Sunday, December 9, 2012

Growing an Idea

by Sue Viders

How do projects and books get started? Does the idea come to you out of the blue, in a dream, from reading a story, watching a TV movie or just from a conversation with a friend?

Several months ago, during a breakfast meeting, one of my writing friends challenged me to write and get a book up on Kindle by the end of the year. We had been talking about the fact that suddenly my royalties from Random House were getting larger. The sales of one of my books, Heroes and Heroines which has been in print for almost ten years, was suddenly double. When I checked it out, I found that the publisher had turned it into an e-book. Imagine my surprise. And although the print book was still doing well, sales were great electronically.

So we were talking about what we could write that we could get online. Since I had written several nonfiction work books for both my college and online classes I thought a book on how to write nonfiction would be a snap to do in a couple of months.

Over coffee we made a “pinkie pledge” we would start writing with the goal being to have a finished book up on the web by the end of the year.

As I began organizing my notes, lectures, hand-outs and workbooks on writing I quickly realized that I had piles of files that I had saved over the years. Way too much for a regular book.

I stopped.

First things first. I had to see what was already out there.

Putting all the notes on a worktable I began my research. What was my competition? What did their books look like? Soon my Kindle had over 20 books on how to write a nonfiction book. Over the next week, eight more print books arrived from Amazon on writing nonfiction.

As I read through all of them, I was discouraged. They were all pretty much alike. Pages and pages of text on how to write. Boring. Really boring.

I am dyslexic. Reading large pieces of text, long paragraphs and page and after page of solid text is not for me. I have trouble understanding heavy copy. And although there was a lot of good solid information in all these books, I really found it hard to “grasp” how I could use it in my own writing.

Day’s later as I was reading through my files they looked like all the other books.
Shoot. How did this happen? I was doing what everyone else was doing. Disturbing.

I needed to think up a different way of presenting easy to read, easy to understand and easy to use ideas for the beginning nonfiction writer.

Back to the worktable. What to do with all this stuff?

I began sorting -- put this file on marketing in one pile and these three pages on how to do an interview into another pile, and I noticed that I had five distinct piles. Each pile had loose pages, files, handouts and hand written notes from my lectures in them.

It quickly became apparent that I had several small books and not one great big book.
Good news as short books are easier to write than long books.

Now exactly how many books did I have? Hmm, at least five. There was one on how to do research, one on organizing, one on writing, one on marketing the project after it was written and of course one on how to get the main idea of what to write about.

Five books.

Another hmm... five books.  No, probably five booklets as I didn’t want them to be too long as today’s writers, like readers, need short, to the point, easy to grasp bursts of information that are easy to assimilate.

Sitting in my office, at my desk, looking at the blank monitor I literally had no idea of where to start. Getting a cup of tea, I picked up the small 2 inch cardboard cube I kept on my desk and began tossing it from hand to hand. I loved this cube. It is my “thinking” cube. Tossing it around frees my mind and lets it wander and ponder on the “what-to-do-next” problem.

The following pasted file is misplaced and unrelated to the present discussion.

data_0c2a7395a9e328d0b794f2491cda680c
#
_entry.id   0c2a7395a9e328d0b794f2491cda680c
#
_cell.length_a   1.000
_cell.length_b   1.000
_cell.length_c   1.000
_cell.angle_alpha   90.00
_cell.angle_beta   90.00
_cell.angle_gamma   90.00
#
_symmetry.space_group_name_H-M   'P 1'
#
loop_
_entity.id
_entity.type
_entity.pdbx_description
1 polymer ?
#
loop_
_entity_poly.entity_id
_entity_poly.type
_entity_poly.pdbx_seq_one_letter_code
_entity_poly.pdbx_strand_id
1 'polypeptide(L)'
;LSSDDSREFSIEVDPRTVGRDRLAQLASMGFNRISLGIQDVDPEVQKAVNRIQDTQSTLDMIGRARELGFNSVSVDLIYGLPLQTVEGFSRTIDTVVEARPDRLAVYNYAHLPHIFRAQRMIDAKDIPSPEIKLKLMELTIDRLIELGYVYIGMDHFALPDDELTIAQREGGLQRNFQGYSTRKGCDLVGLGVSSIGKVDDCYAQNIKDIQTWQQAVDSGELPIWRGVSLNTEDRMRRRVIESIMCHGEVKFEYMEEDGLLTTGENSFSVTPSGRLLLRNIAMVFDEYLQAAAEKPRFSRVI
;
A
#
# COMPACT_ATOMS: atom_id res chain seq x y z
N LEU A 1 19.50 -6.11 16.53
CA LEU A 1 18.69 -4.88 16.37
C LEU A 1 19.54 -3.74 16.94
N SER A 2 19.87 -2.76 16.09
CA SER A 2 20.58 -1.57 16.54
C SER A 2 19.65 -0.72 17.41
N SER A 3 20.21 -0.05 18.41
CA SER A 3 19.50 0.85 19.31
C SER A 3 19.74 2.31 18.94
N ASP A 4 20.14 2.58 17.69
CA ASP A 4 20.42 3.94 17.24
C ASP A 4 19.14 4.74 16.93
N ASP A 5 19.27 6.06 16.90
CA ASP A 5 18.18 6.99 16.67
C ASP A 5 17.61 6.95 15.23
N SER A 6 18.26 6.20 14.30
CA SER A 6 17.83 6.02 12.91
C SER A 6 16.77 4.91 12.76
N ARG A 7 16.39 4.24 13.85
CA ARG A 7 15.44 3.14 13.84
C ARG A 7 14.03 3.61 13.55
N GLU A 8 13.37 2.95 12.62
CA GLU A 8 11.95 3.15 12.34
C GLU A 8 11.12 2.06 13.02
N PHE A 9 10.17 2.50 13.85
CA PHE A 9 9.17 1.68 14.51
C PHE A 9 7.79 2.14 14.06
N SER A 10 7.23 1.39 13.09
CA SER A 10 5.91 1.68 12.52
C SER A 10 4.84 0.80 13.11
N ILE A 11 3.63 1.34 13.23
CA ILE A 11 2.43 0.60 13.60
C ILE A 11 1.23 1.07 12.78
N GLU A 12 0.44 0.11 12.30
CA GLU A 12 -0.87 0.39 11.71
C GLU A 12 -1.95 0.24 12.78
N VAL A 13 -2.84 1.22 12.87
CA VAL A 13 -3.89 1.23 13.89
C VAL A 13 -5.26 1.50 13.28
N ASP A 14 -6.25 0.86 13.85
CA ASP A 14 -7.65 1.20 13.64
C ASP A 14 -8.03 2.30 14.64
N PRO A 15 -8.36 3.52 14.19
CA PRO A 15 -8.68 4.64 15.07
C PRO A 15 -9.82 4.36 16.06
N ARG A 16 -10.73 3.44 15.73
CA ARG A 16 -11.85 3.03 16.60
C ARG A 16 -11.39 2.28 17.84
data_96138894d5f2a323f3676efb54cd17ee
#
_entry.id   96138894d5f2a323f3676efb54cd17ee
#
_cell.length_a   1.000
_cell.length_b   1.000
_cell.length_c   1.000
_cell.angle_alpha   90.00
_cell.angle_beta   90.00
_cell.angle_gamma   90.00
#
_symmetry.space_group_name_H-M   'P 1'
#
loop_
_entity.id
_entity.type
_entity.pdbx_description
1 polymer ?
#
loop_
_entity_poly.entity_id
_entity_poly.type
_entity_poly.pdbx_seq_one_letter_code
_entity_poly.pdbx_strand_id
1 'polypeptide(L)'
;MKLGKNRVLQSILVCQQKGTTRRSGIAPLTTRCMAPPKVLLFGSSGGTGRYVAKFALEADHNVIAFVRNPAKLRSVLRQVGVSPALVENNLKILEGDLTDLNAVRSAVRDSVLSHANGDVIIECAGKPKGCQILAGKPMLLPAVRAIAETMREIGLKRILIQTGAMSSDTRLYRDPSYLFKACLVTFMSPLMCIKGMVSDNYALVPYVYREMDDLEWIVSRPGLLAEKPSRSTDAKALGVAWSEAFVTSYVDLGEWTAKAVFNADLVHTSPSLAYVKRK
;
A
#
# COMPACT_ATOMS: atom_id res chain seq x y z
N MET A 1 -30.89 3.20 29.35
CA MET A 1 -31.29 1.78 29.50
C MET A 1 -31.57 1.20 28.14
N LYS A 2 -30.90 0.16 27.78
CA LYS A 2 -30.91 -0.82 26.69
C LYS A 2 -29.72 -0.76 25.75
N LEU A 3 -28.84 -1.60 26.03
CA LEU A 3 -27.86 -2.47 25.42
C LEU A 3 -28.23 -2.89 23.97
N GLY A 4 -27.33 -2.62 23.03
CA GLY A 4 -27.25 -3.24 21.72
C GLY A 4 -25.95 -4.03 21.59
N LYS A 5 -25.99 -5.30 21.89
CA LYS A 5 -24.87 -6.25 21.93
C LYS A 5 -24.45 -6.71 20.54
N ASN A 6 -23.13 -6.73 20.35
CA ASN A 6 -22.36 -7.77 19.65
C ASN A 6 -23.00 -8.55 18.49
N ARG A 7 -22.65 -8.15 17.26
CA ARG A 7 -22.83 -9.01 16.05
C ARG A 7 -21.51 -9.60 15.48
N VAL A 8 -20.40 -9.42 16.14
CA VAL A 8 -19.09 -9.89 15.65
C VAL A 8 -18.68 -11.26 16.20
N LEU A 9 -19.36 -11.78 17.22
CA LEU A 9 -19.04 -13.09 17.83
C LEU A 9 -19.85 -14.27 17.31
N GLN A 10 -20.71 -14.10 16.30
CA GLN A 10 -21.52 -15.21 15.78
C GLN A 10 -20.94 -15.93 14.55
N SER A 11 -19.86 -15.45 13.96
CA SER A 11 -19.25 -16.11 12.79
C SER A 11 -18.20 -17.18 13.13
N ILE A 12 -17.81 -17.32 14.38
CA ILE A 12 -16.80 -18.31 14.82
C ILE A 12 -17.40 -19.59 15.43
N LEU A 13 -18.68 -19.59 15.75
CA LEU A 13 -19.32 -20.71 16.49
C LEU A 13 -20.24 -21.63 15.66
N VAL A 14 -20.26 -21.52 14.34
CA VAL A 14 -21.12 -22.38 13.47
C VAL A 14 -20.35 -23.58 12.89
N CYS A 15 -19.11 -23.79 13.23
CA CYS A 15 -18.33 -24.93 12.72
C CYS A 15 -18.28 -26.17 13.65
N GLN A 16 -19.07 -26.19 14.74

The cube.

It has six sides.

I had designed it for my art marketing classes I taught many years ago. I stopped and looked at each side. There it was... the six concepts I taught to artists about making and marketing their paintings and prints. The six ideas were: Product, Price, Place, Perception, Promotion and Persistence.

Ah, the old gray cells snapped to attention.

I could take this idea and apply it to the writing books I was contemplating.

Yes! After much thinking I came up with six sections, six books, no, six booklets for nonfiction writers. They are:

 1 - Ideas
       •  How to find a great idea
 2 - Purpose
          Deciding why you want to write this idea
 3 - Knowledge
          Research for the project
  4 - Mapping
          Organizing your material
  5 - Writing
           Deciding on the platform and style
  6 - Marketing
            Promoting your project

As I grew more excited about this idea, I contacted the artist I had worked with before and he created a cube for each of the six booklets.

As I printed out the final design of each cube, I began fiddling around with how I might color it or print it on different colored paper when, it seemed like over night, I had a dozen or so cubes on my desk.

Ah, what fun. I built a tower and then a pyramid. They tumbled over like a kids first attempt with a set of building blocks.

OMG. Another light bulb went off.

Building blocks!

And the idea was off and running... 

(to be continued on Wednesday, so please come back! And feel free to leave a comment now)



  1. Loved every word of your post! I'm still working on my non-fiction word book. Don't think I'll have it up by the end of the year. I got waylayed by a fiction novella which I completed in 8 days!
    I still have plans for a second non-fiction book.
    I wish you much success with your endeavors.
    Happy Holidays!

  2. Cindy, Good luck with your book. We know what you mean about getting side tracked by a new project. It sometimes happens that way. Hang in there!


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